Tesco, the world’s No.3 retailer, missed forecasts with a second consecutive quarterly fall in underlying sales in its main UK market, as rising prices and government cutbacks hit shoppers.
The supermarket group said on Tuesday sales at British stores open over a year fell 0.1 per cent, excluding petrol and changes in VAT sales tax, in the 13 weeks to May 28, its fiscal first quarter.
That was better than a 0.7 per cent decline the quarter before, helped by strong demand for upmarket foods as Britons cut back on restaurant meals, but below analysts’ average forecast for a 0.6 per cent increase, according to a Reuters poll of 12.
Weak consumer spending in Britain is raising fears about the strength of the country’s economic recovery and prompting questions about the speed of the government’s plans to slash its deficit.
Tesco finance director Laurie McIlwee said that while government cutbacks were not helping consumers, they were feeling most pressure from rising petrol prices and utility bills.
“Nothing’s getting worse. (But) it’s not getting significantly better,” he told reporters on a conference call.
Stores focused on discretionary purchases are being hardest hit, with household goods group Home Retail reporting a plunge in sales at its Argos chain last week.
Tesco, which makes about two thirds of its sales and profits in Britain, said like-for-like non-food sales fell about 5 percent, with a drop in demand for electricals goods outweighing a better performance in clothing and strength in toys and leisure goods.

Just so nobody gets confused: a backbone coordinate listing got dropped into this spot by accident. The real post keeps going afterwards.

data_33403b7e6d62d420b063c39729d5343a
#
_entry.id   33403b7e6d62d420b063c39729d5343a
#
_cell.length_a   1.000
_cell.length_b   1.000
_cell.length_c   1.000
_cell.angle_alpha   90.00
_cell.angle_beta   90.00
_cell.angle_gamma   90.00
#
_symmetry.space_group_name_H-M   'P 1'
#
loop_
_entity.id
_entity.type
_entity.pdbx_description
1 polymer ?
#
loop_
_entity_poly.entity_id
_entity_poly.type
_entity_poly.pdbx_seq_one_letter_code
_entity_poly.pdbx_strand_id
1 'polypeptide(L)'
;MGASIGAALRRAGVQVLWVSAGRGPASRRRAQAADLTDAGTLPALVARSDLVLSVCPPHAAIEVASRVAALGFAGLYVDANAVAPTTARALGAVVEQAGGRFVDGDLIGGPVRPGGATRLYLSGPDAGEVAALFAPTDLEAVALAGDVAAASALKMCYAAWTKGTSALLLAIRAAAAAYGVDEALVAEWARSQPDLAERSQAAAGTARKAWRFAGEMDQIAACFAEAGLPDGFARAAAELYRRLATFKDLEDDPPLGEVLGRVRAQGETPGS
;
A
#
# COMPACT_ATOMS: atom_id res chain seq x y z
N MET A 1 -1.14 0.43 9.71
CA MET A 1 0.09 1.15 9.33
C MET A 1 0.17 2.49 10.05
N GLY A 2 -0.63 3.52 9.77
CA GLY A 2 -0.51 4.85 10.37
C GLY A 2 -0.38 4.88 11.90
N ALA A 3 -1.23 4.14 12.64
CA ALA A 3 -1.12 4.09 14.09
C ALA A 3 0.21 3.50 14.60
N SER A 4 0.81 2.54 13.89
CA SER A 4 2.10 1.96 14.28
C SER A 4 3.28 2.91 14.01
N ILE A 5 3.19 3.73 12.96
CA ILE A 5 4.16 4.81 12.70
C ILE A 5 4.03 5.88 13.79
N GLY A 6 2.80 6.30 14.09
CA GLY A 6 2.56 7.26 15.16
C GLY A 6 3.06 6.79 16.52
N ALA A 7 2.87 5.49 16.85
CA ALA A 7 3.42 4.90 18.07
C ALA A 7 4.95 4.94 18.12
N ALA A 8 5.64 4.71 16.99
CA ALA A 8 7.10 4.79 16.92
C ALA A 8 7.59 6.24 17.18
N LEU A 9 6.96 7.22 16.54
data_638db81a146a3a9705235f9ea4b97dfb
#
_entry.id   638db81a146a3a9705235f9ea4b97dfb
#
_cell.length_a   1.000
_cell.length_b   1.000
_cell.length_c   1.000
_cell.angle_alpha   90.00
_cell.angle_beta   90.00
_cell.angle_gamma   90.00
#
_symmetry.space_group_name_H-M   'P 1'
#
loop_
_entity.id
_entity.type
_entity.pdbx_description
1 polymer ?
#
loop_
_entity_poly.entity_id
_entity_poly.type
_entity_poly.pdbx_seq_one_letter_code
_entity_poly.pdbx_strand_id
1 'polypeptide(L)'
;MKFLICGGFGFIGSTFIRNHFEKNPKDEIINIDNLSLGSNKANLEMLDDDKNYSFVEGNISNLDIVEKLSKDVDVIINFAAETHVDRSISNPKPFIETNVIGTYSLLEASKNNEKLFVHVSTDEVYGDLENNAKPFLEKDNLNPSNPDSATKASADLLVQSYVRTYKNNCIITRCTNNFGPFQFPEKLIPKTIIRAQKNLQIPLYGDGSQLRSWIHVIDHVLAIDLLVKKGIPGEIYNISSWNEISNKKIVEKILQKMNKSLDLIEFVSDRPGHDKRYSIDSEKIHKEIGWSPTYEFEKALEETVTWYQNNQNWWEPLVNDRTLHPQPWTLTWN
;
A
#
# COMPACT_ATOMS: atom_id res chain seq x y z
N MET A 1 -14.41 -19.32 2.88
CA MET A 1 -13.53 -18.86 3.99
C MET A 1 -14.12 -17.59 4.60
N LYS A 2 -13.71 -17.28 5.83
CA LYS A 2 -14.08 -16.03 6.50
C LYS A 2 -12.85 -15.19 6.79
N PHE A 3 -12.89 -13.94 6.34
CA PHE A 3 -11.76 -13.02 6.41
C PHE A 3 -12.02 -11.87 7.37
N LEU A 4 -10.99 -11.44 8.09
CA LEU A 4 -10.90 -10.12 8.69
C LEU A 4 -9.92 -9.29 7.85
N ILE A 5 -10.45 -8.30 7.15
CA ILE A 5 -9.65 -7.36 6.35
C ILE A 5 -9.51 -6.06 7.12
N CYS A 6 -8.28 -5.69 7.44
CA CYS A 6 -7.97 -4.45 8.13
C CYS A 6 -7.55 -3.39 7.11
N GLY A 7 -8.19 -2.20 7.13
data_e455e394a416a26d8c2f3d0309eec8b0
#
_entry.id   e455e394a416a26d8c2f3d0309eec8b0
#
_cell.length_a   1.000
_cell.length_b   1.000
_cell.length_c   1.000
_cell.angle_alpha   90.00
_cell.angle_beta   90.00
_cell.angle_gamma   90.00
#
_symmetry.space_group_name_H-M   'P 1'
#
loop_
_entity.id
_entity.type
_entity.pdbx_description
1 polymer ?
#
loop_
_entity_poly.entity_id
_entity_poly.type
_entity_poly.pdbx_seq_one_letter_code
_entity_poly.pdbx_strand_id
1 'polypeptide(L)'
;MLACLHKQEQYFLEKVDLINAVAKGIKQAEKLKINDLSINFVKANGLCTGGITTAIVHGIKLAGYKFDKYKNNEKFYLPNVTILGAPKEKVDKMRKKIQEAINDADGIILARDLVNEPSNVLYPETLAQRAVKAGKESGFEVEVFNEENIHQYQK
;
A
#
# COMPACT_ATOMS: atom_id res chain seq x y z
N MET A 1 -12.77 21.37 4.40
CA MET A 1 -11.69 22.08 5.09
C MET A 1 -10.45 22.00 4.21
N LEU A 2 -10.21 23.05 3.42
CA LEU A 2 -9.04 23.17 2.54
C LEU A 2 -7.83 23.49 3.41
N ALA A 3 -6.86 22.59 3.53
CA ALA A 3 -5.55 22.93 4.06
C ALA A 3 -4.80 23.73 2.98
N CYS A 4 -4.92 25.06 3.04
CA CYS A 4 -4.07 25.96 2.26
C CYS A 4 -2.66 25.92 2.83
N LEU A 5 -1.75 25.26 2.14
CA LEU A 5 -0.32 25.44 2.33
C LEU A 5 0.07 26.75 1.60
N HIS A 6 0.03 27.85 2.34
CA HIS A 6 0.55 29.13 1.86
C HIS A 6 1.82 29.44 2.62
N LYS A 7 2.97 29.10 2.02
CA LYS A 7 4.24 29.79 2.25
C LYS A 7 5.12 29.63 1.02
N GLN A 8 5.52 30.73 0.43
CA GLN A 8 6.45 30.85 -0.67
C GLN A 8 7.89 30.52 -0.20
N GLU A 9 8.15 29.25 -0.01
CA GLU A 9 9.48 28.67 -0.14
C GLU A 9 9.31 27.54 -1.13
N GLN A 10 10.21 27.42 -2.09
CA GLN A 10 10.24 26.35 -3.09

“Quite disappointing given that it includes the April bonanza,” said Liberum analyst Simon Dunn, referring to the surge in demand during a sunny Easter and the royal wedding.
At 0800 GMT, Tesco shares were down 0.8 per cent at 404 pence, underperforming a 0.4 per cent rise on the STOXX Europe 600 retail index .SXRP. The shares have lagged that index by 3 per cent this year, in part because the group is more exposed to discretionary non-food purchases than UK rivals and also due to doubts about some of its performances overseas, particularly the United States.
Separately, British mobile phone retailer Carphone Warehouse and U.S. partner Best Buy said on Tuesday they were evaluating the next steps for their UK megastores business, which some analysts think could be closed down.
Tesco, which runs over 5,000 stores in 14 countries, said group sales rose 6.7 per cent excluding petrol, helped by a strong performance from newly-opened stores and improving results in most of its foreign markets compared with the quarter before.
Shore Capital analyst Clive Black said that made the firm “just about the fastest growing international food retailer in the world,” with most of its peers — which include U.S. giant Wal-Mart, France’s Carrefour and Germany’s Metro — seeing growth of between 1 per cent and 5 per cent.
Tesco, which trails Carrefour and industry leader Wal-Mart by annual sales, is benefiting from strength in Asian markets, like South Korea, China and Thailand, where like-for-like sales growth picked up to 3.2 per cent from 1.9 per cent the previous quarter.
Like-for-like sales in other European markets were up 2 per cent, slowing from 2.4 per cent growth the quarter before due to worsening conditions in Ireland.
Underlying sales in the United States were up 11.1 per cent, improving on the previous quarter, and McIlwee said new store openings in northern California were particularly pleasing.
Tesco is aiming to drag U.S. chain Fresh & Easy into a profit by the end of its 2012-13 financial year after years of heavy losses.
The group said its outlook and expectations for the full financial year remained unchanged.
Source : Reuters